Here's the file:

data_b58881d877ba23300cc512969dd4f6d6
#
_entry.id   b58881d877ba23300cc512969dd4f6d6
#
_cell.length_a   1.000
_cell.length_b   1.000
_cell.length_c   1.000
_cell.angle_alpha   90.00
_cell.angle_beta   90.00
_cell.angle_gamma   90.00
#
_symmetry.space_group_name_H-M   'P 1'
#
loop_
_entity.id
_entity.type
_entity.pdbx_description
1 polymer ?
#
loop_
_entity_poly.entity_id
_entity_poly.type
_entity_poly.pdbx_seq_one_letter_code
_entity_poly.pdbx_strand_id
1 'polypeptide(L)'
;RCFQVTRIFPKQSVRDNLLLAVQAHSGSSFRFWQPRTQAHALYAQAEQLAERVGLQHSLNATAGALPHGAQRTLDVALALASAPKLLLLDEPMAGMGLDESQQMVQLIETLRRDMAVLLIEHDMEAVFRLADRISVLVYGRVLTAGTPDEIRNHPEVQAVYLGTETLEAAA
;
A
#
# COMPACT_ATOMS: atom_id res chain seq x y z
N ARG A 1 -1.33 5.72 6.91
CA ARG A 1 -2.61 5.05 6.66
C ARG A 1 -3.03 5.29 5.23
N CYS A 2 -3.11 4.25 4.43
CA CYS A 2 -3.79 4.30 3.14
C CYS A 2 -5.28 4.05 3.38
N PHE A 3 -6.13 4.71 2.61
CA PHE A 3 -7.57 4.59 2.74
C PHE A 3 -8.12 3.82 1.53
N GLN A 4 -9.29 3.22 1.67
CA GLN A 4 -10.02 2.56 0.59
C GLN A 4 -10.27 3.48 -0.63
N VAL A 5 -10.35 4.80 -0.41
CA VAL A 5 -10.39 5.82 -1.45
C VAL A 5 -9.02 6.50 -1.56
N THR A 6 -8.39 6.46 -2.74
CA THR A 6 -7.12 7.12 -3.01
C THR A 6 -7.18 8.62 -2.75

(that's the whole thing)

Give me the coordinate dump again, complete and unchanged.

data_b58881d877ba23300cc512969dd4f6d6
#
_entry.id   b58881d877ba23300cc512969dd4f6d6
#
_cell.length_a   1.000
_cell.length_b   1.000
_cell.length_c   1.000
_cell.angle_alpha   90.00
_cell.angle_beta   90.00
_cell.angle_gamma   90.00
#
_symmetry.space_group_name_H-M   'P 1'
#
loop_
_entity.id
_entity.type
_entity.pdbx_description
1 polymer ?
#
loop_
_entity_poly.entity_id
_entity_poly.type
_entity_poly.pdbx_seq_one_letter_code
_entity_poly.pdbx_strand_id
1 'polypeptide(L)'
;RCFQVTRIFPKQSVRDNLLLAVQAHSGSSFRFWQPRTQAHALYAQAEQLAERVGLQHSLNATAGALPHGAQRTLDVALALASAPKLLLLDEPMAGMGLDESQQMVQLIETLRRDMAVLLIEHDMEAVFRLADRISVLVYGRVLTAGTPDEIRNHPEVQAVYLGTETLEAAA
;
A
#
# COMPACT_ATOMS: atom_id res chain seq x y z
N ARG A 1 -1.33 5.72 6.91
CA ARG A 1 -2.61 5.05 6.66
C ARG A 1 -3.03 5.29 5.23
N CYS A 2 -3.11 4.25 4.43
CA CYS A 2 -3.79 4.30 3.14
C CYS A 2 -5.28 4.05 3.38
N PHE A 3 -6.13 4.71 2.61
CA PHE A 3 -7.57 4.59 2.74
C PHE A 3 -8.12 3.82 1.53
N GLN A 4 -9.29 3.22 1.67
CA GLN A 4 -10.02 2.56 0.59
C GLN A 4 -10.27 3.48 -0.63
N VAL A 5 -10.35 4.80 -0.41
CA VAL A 5 -10.39 5.82 -1.45
C VAL A 5 -9.02 6.50 -1.56
N THR A 6 -8.39 6.46 -2.74
CA THR A 6 -7.12 7.12 -3.01
C THR A 6 -7.18 8.62 -2.75